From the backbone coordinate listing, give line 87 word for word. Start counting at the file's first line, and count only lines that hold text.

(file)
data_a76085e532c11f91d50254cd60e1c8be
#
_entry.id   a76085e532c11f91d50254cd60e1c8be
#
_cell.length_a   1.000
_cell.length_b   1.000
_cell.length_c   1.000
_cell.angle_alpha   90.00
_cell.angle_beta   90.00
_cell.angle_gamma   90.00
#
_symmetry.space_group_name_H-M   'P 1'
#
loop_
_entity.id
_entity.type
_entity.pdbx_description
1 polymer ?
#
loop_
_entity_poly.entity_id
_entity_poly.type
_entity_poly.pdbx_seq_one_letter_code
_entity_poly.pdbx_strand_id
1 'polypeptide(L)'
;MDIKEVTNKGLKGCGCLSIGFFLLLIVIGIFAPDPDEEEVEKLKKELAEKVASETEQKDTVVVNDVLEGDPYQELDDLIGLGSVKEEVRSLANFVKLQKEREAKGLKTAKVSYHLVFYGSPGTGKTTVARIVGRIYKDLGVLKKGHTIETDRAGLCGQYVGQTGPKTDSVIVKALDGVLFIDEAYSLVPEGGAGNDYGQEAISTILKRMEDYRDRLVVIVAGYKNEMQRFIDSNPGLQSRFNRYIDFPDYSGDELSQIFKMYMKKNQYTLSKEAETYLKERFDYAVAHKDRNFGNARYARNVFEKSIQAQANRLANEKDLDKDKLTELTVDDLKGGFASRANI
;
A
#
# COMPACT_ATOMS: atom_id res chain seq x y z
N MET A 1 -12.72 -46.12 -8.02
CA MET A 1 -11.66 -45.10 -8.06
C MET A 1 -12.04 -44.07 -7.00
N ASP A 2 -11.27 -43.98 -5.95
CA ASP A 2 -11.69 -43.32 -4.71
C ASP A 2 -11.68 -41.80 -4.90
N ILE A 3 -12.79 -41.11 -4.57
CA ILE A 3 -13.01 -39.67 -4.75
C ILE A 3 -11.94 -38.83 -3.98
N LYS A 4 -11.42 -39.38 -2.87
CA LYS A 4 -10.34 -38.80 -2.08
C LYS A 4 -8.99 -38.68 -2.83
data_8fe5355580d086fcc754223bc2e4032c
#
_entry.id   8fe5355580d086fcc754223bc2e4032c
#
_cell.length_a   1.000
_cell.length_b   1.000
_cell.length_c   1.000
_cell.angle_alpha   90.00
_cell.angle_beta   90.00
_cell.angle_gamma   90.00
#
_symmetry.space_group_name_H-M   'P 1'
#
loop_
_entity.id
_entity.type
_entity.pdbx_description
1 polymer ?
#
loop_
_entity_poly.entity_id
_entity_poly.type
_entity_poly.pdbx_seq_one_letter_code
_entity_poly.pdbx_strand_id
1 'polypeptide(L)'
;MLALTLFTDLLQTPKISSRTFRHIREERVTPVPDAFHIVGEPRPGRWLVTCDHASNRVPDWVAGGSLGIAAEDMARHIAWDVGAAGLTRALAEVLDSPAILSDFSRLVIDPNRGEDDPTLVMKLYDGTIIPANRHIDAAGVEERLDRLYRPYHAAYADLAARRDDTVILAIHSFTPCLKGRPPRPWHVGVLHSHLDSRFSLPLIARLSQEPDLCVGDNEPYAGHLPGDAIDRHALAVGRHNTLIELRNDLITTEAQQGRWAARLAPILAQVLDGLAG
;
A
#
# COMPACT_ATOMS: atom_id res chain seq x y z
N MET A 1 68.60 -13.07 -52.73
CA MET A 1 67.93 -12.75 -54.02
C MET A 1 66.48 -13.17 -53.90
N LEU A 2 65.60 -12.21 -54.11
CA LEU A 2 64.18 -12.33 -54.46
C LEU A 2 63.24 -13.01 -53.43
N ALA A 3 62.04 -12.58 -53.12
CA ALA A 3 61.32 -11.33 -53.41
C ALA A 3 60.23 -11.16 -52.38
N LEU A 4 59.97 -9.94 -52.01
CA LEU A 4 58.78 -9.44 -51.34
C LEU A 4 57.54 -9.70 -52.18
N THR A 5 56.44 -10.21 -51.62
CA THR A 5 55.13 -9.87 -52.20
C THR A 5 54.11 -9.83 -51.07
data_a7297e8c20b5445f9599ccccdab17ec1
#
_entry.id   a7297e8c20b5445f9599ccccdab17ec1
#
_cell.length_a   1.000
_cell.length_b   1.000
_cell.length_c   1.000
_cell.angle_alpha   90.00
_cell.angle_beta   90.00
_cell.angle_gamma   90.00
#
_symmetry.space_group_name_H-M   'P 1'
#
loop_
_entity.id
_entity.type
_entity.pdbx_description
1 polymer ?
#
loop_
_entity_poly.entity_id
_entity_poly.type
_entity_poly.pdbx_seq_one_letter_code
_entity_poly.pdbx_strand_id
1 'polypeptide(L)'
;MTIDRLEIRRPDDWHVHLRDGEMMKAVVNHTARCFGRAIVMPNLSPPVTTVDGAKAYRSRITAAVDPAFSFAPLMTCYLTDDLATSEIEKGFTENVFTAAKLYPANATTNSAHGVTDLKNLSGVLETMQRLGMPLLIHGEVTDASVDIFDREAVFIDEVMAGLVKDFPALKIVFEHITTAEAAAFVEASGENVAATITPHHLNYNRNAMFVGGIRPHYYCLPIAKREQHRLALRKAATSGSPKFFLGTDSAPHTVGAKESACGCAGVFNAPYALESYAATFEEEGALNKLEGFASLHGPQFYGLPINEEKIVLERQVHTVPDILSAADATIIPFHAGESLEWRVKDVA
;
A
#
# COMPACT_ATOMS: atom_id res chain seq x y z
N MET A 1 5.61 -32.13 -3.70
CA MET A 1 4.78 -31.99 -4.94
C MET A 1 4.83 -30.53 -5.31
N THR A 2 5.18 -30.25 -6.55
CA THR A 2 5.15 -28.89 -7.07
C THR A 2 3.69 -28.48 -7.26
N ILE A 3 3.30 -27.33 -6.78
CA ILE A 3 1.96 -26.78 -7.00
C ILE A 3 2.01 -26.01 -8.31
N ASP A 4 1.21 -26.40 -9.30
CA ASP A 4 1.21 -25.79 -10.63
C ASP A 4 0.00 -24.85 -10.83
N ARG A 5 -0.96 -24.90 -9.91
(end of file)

C THR A 5 54.11 -9.83 -51.07